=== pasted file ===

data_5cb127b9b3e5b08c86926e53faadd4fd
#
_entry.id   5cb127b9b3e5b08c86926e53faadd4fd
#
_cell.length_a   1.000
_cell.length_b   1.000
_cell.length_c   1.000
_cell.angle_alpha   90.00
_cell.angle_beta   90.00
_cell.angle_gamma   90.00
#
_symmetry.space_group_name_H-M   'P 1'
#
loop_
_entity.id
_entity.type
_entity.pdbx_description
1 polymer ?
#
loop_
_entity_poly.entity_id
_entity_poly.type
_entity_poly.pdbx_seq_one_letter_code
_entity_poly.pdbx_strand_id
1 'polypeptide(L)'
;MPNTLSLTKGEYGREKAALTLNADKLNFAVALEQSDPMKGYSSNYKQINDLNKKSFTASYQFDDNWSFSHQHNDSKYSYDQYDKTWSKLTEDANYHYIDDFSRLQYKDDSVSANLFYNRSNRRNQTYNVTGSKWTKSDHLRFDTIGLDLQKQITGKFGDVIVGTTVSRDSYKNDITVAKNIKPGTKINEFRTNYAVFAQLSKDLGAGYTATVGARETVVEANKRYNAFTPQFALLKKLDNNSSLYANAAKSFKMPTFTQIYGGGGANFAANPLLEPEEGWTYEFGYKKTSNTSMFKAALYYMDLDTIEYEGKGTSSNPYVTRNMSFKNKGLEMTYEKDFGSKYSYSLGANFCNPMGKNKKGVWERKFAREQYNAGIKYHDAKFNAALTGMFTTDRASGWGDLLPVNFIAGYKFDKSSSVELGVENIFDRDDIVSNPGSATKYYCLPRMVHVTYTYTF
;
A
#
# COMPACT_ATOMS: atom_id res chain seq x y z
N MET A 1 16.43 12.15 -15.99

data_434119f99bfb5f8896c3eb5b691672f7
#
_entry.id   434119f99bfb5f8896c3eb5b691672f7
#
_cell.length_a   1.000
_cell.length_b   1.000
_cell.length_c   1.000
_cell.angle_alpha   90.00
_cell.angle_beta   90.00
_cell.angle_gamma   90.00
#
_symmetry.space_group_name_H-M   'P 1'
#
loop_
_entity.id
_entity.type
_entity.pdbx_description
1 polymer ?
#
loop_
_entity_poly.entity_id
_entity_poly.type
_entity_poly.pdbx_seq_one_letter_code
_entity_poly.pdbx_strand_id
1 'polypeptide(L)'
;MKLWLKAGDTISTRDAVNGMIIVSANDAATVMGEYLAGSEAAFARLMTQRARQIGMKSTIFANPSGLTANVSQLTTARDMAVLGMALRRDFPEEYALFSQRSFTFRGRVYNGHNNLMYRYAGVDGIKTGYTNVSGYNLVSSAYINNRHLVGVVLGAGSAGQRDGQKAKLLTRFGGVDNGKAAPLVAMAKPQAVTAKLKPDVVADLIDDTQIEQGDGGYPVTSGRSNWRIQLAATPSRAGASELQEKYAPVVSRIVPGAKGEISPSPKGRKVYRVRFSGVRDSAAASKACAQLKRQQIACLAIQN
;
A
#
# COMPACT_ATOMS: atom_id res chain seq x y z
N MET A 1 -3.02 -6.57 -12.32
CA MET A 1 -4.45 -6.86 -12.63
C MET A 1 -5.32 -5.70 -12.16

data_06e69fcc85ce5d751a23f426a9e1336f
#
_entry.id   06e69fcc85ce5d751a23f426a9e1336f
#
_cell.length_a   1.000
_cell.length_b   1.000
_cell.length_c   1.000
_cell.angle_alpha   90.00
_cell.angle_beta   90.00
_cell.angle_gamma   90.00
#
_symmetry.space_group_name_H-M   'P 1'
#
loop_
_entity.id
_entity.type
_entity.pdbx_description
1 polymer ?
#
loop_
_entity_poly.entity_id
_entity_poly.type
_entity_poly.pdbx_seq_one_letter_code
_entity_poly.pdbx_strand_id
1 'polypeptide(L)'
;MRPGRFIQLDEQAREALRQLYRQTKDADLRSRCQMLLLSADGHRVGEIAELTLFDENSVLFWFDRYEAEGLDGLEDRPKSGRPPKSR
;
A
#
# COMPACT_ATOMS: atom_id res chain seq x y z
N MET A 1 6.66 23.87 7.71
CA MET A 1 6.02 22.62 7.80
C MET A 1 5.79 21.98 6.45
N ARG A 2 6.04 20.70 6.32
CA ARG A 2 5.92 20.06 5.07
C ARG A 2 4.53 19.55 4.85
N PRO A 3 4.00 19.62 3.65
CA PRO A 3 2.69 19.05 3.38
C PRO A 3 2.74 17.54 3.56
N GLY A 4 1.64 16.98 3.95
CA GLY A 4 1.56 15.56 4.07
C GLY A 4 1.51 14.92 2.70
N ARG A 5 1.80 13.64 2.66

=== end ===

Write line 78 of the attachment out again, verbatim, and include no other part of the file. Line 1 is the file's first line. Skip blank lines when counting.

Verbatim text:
loop_